I feel like I should add a disclaimer here at the top: despite what I say in this blog entry, I still love children more than almost anything. I merely think that our society is going to encounter more and more of a problem when it comes to the behavior of younger generations.
Sometimes I’m afraid of our future.
I have been a volunteer at a local after-school program for the past four years. I work with students in third, fourth, and fifth grade on an almost-daily basis, and throughout my time with the program, things have been changing.
During my first and the better part of my second year, things were exactly how you’d expect them to be; behavior was more or less age-appropriate, although we were not without out issues here and there. Toward the end of my second year with the program (my senior year of high school), we started to see a shift.
Kids at this age no longer have even the most basic respect. (And for the few who do, I apologize.) They don’t respect the adults in the program, and they certainly don’t respect each other. The director struggles to even read announcements; the various conversations amongst the children continue, they call out things to try to be funny, and they continue to play on their electronic devices. Something that should take five minutes turns into a twenty-minute struggle, complete with outbursts straight out of Family Guy.
Oh, yeah. They watch Family Guy. I also know for a fact that one of my third graders watches SNL on a weekly basis. Half of them have Facebooks, and I have finally stopped feeling guilty for denying the half dozen friend requests I get per week from the kids.
And let’s talk about electronic devices for a moment. I had one of my eight-year-old girls tell me today that she got an iPhone for Christmas when she already had an iPod touch. The iPhone itself would have been ridiculous, but when she already had pretty much the same device? This is ridiculous. I work with a lot of low-income families who can barely afford to clothe their kids, yet I can guarantee that each and every one of these children has either a Nintendo DS, a PSP, or a cell phone. In the case of one child, the principal of the school bought him a pair of shoes because he was without, yet I had to speak to him twice today about having a cell phone out in school.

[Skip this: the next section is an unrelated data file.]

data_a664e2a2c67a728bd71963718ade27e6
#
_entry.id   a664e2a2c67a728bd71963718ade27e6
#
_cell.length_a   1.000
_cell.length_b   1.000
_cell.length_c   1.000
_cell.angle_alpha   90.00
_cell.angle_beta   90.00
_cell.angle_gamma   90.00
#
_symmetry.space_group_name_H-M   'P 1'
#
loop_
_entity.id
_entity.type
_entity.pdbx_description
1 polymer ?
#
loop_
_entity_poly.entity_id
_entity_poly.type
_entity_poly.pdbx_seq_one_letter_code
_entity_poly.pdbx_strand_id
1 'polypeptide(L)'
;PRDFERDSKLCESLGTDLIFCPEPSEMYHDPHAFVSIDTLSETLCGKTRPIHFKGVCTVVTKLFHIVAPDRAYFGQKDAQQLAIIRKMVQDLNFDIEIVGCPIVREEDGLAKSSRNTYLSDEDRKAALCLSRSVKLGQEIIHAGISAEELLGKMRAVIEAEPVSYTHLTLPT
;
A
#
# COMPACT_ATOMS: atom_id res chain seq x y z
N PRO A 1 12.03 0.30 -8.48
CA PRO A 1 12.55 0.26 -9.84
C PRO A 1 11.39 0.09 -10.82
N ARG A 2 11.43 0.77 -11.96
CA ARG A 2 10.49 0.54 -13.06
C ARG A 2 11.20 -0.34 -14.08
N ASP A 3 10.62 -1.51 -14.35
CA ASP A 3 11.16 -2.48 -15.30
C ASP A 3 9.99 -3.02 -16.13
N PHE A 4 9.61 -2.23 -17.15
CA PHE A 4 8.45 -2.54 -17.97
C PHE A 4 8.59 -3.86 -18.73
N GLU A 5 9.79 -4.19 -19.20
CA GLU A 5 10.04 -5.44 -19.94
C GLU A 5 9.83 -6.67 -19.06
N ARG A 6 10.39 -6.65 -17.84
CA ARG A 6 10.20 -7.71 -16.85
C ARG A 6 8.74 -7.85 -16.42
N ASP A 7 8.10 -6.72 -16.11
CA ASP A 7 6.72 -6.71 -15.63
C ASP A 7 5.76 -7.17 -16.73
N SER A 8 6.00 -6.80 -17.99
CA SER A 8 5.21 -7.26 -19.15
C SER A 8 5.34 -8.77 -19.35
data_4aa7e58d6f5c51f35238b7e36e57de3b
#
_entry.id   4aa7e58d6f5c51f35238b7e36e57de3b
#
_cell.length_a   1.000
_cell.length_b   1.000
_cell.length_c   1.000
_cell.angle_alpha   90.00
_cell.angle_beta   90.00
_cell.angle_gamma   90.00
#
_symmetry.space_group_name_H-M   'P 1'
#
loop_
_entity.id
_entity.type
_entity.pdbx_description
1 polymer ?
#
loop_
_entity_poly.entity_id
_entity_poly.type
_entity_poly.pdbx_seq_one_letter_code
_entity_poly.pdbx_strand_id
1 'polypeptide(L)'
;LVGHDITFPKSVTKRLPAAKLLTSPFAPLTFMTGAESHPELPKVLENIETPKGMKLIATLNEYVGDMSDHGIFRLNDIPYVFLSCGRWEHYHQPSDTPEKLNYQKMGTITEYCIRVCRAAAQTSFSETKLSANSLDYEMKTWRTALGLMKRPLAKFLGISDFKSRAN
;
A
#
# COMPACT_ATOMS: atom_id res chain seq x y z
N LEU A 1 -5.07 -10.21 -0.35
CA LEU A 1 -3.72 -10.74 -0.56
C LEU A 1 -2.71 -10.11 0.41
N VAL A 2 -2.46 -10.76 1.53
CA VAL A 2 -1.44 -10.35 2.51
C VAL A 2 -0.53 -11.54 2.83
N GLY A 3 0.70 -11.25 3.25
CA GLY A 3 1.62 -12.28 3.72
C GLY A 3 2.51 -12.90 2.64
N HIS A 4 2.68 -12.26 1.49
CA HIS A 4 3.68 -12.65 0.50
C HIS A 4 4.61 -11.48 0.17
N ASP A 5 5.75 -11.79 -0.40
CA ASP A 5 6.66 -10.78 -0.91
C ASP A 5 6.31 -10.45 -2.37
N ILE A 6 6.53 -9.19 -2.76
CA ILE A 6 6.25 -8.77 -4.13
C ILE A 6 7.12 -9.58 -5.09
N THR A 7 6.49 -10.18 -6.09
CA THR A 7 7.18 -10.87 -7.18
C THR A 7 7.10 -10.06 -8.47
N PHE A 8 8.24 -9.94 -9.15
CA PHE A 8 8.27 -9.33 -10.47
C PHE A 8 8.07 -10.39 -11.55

I understand that every parent wants to give his or her child everything, but there have to be priorities. I’m thinking that you should probably buy your child shoes before you decide to buy him a new Playstation 3. These parents collect welfare from the tax payers, but instead of using it wisely, they milk the hell out of the system and buy luxury items that half of the taxpayers can’t even afford. It turns my stomach.
Instead of the children being grateful, they lament that they got the wrong cell phone or the wrong color DS. I remember a month or two ago when we brought in apple cider as a special treat for the kids. Rather than thank us, they stood and complained that we weren’t pouring the cider quickly enough. It doesn’t matter if you remind them about manners; they sigh, roll their eyes, and change for perhaps an hour before reverting back to thinking that they are entitled to everything the world has to offer.
What’s almost as bad, or possibly worse, is that they know entirely too much about sex, and because they see it and hear about it on TV, they think it’s the coolest thing in the world. I overheard a conversation about Megan Fox’s anus (those were the exact words) and had to walk over to the boys and tell them that it wasn’t a suitable topic for school. When the boys dance, they either pelvic thrust or grab their crotches a la Michael Jackson. (Actually, sometimes they aren’t even dancing then this happens.) Third graders are dating, and sometimes we even have to keep an eye on some pairs of kids who mysteriously disappear around the Big Toy. At times it feels like all we hear is sex and cursing… in an elementary school.
Innocence really is becoming a thing of the past, and that truly scares me. What’s so beautiful about children is the fact that they are innocent, in most senses of the word. I know plenty of wonderful, beautiful kids who are in primary school, and I’m almost afraid for them to enter the elementary school system because the students there have gotten so out of hand. Some don’t care about any consequence. They waltz out of detention declaring, “That was so freakin’ dumb. That kid I hit deserved it.”
My hope is that they manage to gain maturity as quickly as they have gained a vast vocabulary of sexual terms and an arsenal of video games. Otherwise? We’re screwed.